WEST TRENTON – Thanksgiving is traditionally the heaviest travel day of the year, a day when people want to be with family, or close friends. During the Thanksgiving holiday, more motorists are traveling with their families than any other time of the year. Displaying dangerous driving behaviors not only endangers the life of the driver but also the lives of their passengers and other motorists.
During the 2009 Thanksgiving holiday, there were seven motor vehicle accidents resulting in nine deaths. That compares to the 2008 holiday period where there were nine motor vehicle accidents resulting in nine deaths. Although there was a decrease in motor vehicle accidents in 2009, the amount of people who lost their lives did not change. This highlights the fact that drivers are not solely responsible for their own well-being when they put themselves behind the wheel.
To deter dangerous driving behavior, additional state police patrols will strictly enforce hazardous violations, including the failure of vehicle occupants to wear seatbelts. Sober driving and regular seat belt use are two of the most effective ways to protect people and reduce fatalities in motor vehicle crashes. Research has shown that when lap/shoulder belts are used properly, the risk of fatal injury to front seat passenger car occupants is reduced by 45 percent, and the risk of moderate-to-critical injury is reduced by 50 percent.
There are some common sense things all drivers can do to increase the chance of a trouble free trip this holiday:
* Steer clear of “road ragers.” Challenging an aggressive driver for a position is a dangerous way to get to your destination a few seconds sooner.
* Prepare before you drive. Map your route; fill your tank; check your tire pressure, lights and wiper blades. These simple steps may save you more than time on the highways.
* Use a designated driver. If alcohol figures into your Thanksgiving activities, plan to have one driver stay sober.
* Insist that all vehicle occupants use seatbelts.
* Don’t drive drowsy. The symptoms of driving tired are similar to those of driving under the influence of drugs or alcohol. Make sure you get enough rest.
“The goal of New Jersey motorists and the State Police should be the same: to have a fatality free Thanksgiving holiday,” said Colonel Rick Fuentes, Superintendent of the New Jersey State Police. “Motorists can do their part by driving responsibly, wearing seat belts, and staying focused on the road. Troopers will be there to stop and ticket those who don’t.”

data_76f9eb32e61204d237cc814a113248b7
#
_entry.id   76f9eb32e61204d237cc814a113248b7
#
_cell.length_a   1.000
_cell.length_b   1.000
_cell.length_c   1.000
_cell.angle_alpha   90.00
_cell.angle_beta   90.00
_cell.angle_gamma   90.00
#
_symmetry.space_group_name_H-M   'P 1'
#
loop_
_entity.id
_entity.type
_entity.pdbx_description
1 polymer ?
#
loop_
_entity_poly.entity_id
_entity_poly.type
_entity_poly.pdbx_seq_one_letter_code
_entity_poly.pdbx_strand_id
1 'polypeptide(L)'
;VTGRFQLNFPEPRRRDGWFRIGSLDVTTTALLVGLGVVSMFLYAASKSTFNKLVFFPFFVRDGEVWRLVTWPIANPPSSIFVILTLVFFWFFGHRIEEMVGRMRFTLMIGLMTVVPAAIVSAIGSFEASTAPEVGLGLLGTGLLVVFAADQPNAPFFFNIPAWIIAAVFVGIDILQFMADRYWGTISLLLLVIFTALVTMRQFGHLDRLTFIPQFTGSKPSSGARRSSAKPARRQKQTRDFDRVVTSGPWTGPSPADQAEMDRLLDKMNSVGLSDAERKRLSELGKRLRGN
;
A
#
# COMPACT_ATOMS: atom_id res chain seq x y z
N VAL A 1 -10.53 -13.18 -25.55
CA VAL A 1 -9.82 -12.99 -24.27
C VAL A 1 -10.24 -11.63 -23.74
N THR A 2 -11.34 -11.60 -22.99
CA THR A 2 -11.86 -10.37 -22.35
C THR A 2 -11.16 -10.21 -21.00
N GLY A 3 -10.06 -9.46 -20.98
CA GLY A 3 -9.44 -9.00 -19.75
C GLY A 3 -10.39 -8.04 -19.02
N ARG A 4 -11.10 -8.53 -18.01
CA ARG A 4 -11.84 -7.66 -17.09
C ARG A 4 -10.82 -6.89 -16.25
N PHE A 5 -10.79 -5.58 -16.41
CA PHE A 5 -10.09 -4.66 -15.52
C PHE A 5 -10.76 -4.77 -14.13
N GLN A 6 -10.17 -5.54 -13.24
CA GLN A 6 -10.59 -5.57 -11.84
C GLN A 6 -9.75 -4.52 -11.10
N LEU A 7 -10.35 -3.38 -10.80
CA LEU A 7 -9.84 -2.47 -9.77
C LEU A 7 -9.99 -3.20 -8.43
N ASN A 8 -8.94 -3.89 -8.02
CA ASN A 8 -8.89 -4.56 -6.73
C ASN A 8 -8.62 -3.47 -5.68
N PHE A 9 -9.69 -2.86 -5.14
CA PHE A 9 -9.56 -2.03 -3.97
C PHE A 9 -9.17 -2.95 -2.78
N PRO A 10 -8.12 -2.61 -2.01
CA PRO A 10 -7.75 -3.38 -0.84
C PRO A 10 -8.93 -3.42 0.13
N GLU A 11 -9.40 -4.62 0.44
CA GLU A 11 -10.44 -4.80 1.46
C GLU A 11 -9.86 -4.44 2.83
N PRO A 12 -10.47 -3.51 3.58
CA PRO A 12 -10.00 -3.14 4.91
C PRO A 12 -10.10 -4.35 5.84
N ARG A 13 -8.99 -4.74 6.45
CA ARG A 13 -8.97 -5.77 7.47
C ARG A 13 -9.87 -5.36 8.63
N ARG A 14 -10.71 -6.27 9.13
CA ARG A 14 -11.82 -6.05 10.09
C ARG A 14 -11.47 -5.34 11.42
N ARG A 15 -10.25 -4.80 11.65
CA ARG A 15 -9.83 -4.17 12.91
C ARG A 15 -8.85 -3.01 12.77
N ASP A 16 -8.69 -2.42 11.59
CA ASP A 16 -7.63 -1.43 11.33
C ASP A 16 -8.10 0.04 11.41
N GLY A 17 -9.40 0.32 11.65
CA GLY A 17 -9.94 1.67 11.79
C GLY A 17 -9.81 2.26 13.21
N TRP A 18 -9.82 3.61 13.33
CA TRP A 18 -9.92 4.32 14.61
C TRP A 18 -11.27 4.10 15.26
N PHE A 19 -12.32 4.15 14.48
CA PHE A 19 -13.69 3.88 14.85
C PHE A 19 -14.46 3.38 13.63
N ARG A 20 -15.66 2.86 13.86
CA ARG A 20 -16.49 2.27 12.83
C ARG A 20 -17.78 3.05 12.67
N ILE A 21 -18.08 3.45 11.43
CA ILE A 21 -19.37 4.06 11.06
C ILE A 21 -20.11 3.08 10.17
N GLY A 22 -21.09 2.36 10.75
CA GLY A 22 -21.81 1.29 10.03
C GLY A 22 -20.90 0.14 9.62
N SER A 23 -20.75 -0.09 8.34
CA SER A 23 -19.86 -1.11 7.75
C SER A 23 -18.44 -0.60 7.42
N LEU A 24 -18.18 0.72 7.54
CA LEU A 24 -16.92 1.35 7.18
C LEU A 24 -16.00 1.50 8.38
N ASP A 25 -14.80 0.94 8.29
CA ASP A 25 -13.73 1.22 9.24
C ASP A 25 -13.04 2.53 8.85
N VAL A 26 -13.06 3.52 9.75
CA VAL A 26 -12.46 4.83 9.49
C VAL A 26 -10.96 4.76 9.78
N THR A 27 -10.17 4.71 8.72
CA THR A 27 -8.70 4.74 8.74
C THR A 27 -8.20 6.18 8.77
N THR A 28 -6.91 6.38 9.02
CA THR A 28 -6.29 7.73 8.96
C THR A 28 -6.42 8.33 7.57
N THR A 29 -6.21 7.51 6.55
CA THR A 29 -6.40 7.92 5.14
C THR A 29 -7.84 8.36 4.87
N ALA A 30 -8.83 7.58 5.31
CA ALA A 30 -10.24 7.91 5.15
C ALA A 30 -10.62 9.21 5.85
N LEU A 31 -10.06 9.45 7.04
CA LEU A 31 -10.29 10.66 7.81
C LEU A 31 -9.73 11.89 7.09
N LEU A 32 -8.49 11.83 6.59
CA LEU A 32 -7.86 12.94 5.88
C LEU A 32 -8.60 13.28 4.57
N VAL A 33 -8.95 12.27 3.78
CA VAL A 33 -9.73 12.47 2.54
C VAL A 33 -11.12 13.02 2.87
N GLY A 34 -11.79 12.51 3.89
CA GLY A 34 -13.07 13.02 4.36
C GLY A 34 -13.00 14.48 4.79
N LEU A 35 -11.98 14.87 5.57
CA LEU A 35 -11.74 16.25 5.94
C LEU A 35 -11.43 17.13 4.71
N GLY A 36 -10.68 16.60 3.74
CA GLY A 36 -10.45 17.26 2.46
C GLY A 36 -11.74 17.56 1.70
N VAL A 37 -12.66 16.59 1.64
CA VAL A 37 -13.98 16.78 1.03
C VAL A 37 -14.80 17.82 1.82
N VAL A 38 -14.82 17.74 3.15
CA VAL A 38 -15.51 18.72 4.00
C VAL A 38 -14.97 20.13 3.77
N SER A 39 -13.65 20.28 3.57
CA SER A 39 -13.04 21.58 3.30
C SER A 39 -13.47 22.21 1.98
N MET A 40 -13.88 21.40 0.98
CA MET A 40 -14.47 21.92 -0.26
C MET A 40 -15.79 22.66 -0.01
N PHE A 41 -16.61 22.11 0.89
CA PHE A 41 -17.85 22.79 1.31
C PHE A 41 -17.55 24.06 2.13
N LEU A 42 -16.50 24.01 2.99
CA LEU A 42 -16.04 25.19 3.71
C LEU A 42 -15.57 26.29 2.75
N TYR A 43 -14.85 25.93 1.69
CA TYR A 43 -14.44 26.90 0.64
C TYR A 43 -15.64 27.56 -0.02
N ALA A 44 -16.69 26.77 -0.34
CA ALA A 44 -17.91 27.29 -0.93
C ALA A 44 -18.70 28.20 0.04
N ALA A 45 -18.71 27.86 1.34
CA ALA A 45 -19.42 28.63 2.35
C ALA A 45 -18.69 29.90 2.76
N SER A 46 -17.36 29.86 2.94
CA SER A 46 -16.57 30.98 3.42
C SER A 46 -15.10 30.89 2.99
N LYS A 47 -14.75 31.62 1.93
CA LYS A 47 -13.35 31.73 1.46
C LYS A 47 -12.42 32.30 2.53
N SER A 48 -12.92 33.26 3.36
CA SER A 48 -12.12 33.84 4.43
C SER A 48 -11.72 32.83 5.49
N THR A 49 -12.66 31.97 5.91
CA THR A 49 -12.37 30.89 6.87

Col. Fuentes also reminds drivers to use additional caution when driving through construction zones. Most construction zones will not be actively worked on during the holiday travel period, but lane shifts and shoulder closings require all motorists to be extra cautious.
According to Division of Highway Traffic Safety Acting Director Gary Poedubicky, the Thanksgiving holiday weekend is traditionally one of the busiest and most dangerous times to be on the roadways.
“We’re reminding motorists to always practice good driving behaviors, particularly during this busy travel time on the roads,” Poedubicky said. “Motorists should never drink alcohol and drive, be sure to buckle up, and avoid the use of cell phones while driving. By following these simple rules of the road, we can ensure that everyone has a safe and happy Thanksgiving and arrives safely at their destination.”
The New Jersey Department of Transportation and New Jersey Turnpike Authority are supporting safe driving efforts by lighting up the variable message boards with safety messages. Warnings including “Thanksgiving Drunk Driving Enforcement Crackdown,” will be broadcast over the state’s highways from Wednesday through Sunday
The official Thanksgiving Holiday begins on Wednesday, November 24th at 6:00 p.m. and ends on Monday, November 29th at 6:00 a.m.
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